Q: In NC, what is considered sufficient evidence of physical abuse, infidelity, and financial abuse in divorce proceedings
I have audio recording of physical abuse, pictures of the abuse, and a hospital visit for one injury. The cheating I only have screenshots of mild conversations and a screenshot of his location when he was in a hotel room with a prostitute.
When a husband and wife are divorcing, I often address (1) division of marital property, (2) alimony, and (3) custody. In dividing the marital property, a court does not consider any misconduct except misconduct that harms the value of marital property, such as excessively spending of assets or acts to devalue the property. If there is such misconduct, you would need to show it occurred by a preponderance of the evidence, which means that the evidence as a whole which shows the fact is more likely than not.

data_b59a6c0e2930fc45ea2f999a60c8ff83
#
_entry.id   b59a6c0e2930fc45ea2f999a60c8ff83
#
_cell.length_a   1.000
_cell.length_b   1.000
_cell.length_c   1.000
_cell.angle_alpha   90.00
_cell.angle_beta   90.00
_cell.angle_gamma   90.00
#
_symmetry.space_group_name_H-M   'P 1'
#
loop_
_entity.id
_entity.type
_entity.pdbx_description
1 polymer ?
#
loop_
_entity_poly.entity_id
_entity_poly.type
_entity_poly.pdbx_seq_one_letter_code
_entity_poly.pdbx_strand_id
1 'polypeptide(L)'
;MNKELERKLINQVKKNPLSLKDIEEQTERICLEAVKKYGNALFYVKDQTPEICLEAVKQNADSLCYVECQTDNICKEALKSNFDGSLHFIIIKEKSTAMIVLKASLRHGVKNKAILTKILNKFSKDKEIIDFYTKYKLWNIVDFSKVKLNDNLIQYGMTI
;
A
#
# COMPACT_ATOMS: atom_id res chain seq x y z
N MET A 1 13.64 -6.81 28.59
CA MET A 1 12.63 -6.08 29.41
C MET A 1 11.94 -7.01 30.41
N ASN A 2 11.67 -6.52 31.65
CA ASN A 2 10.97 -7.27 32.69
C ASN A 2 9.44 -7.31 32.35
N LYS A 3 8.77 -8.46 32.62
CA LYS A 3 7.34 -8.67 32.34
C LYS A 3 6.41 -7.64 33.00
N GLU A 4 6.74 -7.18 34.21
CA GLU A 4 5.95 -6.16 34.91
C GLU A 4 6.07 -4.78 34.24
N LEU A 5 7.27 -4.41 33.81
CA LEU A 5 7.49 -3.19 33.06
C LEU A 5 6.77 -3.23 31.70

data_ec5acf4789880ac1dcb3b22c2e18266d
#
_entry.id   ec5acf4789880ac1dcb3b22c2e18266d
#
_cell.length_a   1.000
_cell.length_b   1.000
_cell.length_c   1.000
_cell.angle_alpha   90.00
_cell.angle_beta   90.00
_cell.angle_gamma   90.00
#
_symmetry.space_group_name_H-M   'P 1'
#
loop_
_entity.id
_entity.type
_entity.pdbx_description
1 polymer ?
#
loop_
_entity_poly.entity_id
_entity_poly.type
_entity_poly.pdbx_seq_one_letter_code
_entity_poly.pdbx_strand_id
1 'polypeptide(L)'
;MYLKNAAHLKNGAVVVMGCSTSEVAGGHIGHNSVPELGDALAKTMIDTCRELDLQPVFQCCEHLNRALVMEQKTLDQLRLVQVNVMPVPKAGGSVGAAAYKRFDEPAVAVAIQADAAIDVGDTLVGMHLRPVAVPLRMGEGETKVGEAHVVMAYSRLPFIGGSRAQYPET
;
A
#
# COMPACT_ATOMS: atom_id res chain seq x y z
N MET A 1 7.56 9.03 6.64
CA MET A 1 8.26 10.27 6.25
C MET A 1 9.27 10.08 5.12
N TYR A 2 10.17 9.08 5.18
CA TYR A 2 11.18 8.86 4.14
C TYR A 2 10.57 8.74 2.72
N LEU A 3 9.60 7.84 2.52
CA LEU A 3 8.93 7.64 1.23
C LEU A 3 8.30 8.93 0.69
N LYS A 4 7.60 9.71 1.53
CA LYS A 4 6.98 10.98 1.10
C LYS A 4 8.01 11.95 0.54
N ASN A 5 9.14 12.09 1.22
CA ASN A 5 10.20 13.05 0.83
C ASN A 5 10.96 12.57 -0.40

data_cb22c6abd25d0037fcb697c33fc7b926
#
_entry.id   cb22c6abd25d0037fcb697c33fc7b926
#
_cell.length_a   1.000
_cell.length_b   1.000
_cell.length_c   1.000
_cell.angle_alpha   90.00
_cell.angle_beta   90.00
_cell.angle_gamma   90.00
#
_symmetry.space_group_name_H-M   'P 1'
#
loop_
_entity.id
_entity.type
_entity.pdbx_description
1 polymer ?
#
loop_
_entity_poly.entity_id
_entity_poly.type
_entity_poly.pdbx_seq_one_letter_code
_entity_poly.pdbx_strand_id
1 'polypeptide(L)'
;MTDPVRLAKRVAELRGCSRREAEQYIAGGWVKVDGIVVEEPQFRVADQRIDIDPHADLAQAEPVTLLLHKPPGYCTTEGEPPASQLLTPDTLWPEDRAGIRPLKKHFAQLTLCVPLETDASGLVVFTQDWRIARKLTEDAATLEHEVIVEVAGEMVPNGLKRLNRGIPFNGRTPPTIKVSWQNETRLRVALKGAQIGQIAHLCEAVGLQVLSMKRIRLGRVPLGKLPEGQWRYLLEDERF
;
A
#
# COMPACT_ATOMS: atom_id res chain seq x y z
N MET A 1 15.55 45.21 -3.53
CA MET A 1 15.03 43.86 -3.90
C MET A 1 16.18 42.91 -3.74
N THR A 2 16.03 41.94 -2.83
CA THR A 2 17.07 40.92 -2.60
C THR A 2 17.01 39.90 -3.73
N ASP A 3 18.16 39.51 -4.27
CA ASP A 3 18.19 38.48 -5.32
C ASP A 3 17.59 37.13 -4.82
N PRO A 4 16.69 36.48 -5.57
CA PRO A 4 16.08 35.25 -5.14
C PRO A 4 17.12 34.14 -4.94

For alimony, a court considers marital misconduct, including infidelity and indignities, such as the cheating and horrible physical abuse you describe. The audio recording of abuse, pictures of abuse, and medical records are all excellent evidence. The court will consider this evidence to determine both the amount and duration of alimony. Also, if only your husband committed acts of infidelity, and you did not, the court shall award alimony to you, as long as you are the dependent spouse. There is no certain amount of evidence that is required; you need to show it occurred by a preponderance of the evidence and convince the court it occurred.
Finally, the physical abuse is relevant for child custody. Any child custody case I litigate, I make sure the court is aware of any physical abuse because the behavior puts the children at risk and helps me secure greater custodial rights for my client.
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